These sound waves could have come from a variety of sources, including a nearby ship or marine life. The harvested energy is stored in the camera until it has accumulated enough to power the electrical components that take photographs and transmit data.
To keep the power consumption as low as possible, the developers used commercially available ultra-low-power image sensors. These sensors, on the other hand, can only record images in grayscale. They also needed to create a low-power flash because the vast majority of underwater habitats lack any form of illumination.
“We were attempting to use as little hardware as possible, which introduced new constraints on how to build the system, communicate information, and perform image reconstruction. Adib goes on to say that solving this problem required a lot of creativity on his part.
They were able to solve both problems at the same time by using red, green, and blue LEDs. When an image is captured, the camera first illuminates the subject with a red LED before using image sensors to capture the image. The procedure is repeated with blue and green LEDs, respectively.
According to Akbar’s explanation, even though the image appears to be black and white, the red, green, and blue colored light is reflected in the white section of each photograph. After the image data are joined in post-processing to create the composite image, the color image can be rebuilt from the three source images.
When we were younger and taking art classes, we were taught that any color could be created by combining three primary hues. The color visuals we see on our computers are subject to the same set of rules. He claims that color images can be created using only the three channels represented by the colors red, green, and blue.
Information transmission via sound
Underwater backscatter is a technique used to send image data to a receiver in the form of bits (1s and 0s) one at a time. The image data is encoded as bits after it has been recorded. The sound waves are carried through the water by the receiver to the camera, which acts as a mirror to reflect the waves back to the receiver. The camera will either turn its mirror into an absorber to prevent the wave from reflecting to the receiver, or it will reflect the wave to the receiver.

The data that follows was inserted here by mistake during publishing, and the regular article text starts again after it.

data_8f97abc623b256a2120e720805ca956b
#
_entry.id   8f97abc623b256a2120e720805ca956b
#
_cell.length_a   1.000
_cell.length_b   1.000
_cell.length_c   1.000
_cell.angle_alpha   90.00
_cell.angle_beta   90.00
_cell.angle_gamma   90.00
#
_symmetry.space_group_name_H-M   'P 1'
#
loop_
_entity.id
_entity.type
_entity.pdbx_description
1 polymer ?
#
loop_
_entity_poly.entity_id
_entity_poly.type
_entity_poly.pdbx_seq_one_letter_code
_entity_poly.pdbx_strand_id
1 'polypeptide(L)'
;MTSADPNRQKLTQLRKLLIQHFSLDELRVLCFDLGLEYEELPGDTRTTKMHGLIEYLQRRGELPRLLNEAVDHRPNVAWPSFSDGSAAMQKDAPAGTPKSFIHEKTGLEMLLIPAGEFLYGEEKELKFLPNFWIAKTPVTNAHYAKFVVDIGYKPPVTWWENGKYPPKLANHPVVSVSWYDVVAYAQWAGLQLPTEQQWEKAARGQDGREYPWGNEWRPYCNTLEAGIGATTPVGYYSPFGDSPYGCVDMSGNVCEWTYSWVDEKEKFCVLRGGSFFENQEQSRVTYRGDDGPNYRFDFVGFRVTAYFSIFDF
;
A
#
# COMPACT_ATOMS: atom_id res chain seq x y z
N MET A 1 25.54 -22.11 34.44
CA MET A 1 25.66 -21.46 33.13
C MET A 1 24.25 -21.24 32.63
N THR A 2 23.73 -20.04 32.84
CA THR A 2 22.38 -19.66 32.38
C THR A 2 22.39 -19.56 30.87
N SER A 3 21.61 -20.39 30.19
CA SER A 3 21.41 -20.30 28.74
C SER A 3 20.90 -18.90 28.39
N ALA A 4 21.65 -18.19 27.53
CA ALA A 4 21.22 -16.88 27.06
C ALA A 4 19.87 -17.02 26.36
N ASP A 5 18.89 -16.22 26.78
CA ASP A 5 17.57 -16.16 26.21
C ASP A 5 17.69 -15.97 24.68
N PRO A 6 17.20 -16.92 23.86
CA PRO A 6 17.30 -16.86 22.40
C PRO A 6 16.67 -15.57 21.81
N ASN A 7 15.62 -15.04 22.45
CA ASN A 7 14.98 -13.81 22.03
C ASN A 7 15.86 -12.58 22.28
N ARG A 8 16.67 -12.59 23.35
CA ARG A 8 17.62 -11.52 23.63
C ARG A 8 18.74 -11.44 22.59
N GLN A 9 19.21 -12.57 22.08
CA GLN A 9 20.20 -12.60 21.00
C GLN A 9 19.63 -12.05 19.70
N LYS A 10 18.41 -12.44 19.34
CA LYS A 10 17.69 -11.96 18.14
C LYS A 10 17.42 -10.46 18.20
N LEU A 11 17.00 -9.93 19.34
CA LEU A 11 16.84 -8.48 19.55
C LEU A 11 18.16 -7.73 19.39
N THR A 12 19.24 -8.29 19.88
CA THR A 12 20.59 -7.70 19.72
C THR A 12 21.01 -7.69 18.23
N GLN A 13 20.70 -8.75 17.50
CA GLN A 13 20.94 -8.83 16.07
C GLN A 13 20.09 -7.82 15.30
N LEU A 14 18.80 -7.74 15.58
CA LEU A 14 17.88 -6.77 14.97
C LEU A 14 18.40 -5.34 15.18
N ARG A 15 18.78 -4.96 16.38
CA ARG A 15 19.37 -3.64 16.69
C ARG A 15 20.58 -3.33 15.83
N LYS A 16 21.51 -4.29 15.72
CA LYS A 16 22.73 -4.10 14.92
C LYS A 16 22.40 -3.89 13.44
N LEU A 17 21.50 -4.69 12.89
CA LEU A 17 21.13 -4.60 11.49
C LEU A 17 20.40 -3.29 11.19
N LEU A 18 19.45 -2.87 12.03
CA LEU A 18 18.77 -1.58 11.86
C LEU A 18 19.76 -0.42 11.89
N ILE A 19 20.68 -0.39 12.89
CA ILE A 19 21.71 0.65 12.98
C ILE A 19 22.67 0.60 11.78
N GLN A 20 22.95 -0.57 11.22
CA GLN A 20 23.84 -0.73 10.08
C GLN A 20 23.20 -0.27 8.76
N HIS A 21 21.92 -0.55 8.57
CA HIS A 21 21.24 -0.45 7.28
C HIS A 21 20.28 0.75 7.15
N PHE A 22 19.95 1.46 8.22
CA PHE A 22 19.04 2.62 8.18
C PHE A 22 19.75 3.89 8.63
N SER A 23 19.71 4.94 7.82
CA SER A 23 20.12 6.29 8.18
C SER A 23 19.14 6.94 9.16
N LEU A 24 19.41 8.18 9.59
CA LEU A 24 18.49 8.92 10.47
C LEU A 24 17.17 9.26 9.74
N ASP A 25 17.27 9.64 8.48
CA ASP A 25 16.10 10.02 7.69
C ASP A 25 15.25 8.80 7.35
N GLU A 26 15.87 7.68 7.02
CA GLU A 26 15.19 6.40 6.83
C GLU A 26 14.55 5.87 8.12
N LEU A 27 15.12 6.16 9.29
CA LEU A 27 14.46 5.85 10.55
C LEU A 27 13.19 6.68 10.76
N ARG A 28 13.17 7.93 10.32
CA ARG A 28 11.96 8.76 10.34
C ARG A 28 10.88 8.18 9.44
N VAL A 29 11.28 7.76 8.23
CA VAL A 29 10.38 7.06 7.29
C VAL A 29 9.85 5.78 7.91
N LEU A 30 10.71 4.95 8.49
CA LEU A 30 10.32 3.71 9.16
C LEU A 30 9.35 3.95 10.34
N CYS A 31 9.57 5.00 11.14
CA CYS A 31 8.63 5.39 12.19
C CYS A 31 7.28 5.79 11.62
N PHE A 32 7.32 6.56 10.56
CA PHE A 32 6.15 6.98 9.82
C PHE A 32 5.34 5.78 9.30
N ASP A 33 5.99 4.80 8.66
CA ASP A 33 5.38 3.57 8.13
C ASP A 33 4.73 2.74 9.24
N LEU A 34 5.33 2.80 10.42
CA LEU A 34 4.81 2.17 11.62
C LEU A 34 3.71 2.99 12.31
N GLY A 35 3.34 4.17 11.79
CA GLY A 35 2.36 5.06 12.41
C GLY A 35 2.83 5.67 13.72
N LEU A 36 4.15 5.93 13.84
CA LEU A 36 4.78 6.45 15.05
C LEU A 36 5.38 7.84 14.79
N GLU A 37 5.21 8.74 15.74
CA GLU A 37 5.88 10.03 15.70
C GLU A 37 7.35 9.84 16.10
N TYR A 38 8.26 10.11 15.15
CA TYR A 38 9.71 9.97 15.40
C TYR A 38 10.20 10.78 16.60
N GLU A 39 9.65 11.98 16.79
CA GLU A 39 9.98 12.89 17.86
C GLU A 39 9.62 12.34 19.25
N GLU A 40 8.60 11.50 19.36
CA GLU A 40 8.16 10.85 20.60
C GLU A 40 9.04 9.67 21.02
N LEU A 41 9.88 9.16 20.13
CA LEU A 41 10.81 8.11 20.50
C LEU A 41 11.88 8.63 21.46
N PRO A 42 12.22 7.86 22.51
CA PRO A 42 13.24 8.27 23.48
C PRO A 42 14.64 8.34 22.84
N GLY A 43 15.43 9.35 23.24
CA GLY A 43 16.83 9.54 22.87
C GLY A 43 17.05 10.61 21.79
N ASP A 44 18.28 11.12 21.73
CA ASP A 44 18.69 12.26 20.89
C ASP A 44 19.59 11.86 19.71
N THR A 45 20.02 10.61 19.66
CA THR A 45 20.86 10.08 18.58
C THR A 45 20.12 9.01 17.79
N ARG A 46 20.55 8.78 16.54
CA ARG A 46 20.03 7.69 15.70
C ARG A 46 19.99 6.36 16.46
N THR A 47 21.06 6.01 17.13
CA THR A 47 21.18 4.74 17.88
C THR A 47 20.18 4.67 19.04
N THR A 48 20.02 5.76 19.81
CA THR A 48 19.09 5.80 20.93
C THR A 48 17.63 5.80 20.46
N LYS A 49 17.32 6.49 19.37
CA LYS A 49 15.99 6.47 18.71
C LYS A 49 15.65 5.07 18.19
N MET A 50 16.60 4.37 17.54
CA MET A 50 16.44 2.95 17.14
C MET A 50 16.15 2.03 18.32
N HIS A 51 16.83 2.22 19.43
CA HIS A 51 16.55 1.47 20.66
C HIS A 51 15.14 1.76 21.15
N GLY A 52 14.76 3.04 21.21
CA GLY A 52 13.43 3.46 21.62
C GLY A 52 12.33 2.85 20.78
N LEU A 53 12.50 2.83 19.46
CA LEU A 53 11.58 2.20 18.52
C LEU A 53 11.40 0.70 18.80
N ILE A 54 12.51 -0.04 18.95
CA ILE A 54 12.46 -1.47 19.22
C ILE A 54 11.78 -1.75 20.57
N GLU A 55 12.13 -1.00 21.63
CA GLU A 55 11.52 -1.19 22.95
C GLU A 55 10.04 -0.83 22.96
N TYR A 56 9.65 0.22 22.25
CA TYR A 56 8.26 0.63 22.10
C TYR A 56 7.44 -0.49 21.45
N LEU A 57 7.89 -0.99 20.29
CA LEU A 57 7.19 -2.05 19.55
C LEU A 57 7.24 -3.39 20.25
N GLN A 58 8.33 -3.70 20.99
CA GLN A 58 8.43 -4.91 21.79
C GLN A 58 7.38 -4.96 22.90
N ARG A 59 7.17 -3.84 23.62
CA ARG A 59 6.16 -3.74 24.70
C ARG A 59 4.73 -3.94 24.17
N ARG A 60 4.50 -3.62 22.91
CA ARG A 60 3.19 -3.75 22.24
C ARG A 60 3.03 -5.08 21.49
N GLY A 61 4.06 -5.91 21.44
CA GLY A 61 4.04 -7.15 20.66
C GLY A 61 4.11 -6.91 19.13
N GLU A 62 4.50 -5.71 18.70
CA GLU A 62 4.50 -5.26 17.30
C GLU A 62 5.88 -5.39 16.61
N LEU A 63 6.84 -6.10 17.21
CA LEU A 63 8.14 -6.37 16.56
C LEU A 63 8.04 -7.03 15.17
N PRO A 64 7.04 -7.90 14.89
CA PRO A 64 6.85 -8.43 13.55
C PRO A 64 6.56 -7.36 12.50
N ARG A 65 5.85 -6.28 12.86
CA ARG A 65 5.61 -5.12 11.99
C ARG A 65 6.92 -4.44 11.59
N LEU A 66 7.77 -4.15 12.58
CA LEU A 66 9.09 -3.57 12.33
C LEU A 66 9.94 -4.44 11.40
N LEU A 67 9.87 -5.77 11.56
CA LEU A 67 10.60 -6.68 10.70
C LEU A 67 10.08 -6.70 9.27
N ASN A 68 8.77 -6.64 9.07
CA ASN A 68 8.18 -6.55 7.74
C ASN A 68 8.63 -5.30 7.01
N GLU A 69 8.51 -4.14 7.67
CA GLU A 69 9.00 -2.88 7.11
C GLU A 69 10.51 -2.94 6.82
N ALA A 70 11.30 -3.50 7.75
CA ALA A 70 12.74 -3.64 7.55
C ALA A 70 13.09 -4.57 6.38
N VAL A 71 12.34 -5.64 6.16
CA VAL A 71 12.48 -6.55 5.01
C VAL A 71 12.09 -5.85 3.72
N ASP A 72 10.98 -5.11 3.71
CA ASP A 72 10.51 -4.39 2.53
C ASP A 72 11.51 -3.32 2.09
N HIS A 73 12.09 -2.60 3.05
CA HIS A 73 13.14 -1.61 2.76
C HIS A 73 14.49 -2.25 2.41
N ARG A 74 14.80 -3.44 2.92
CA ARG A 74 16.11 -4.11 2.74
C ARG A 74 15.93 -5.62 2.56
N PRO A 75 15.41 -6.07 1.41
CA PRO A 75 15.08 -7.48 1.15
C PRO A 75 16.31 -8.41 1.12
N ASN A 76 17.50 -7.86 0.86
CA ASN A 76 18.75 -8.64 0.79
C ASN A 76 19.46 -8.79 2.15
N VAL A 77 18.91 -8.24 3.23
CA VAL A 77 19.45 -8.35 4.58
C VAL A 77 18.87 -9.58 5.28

When a signal is reflected from the camera, it is picked up by a hydrophone near the transmitter. If it receives a signal, it is considered a bit 1, and if it does not receive a signal, it is considered a bit 0. This binary information is used by the system during the reconstruction and post-processing of the image.
“This entire process consumes five orders of magnitude less power than standard underwater communications systems,” Afzal claims. “Since it only takes a single switch to switch the gadget from a non-reflective to a reflective state,” he continues, “it only takes a single switch.”
The camera was tested in a variety of submerged scenarios by the researchers. One of the experiments involved taking color photographs of plastic bottles floating in a pond in New Hampshire. They were also able to take photographs of an African starfish that were so clear that the minuscule tubercles that ran along its limbs were clearly visible. The device was also successful in tracking the progress of the aquatic plant Aponogeton ulvaceus over a week in a dark environment.
Since the engineers have successfully demonstrated a functional prototype, the next step will be to improve the device so that it can be used in more realistic conditions. They hope to expand the camera’s memory so that it can take real-time photos, stream images, and even record video while submerged in water.
Another goal is to increase the camera’s field of view. They were able to successfully send data from a distance of 40 meters (130 feet) from the receiver, but increasing that range would allow the camera to be used in more underwater situations.
“This will open up a lot of wonderful prospects for study both in low-power Internet of Things devices as well as underwater monitoring and research,” says Haitham Al-Hassanieh.He is an assistant professor of electrical and computer engineering at the University of Illinois in Urbana-Champaign, but he played no role in this study.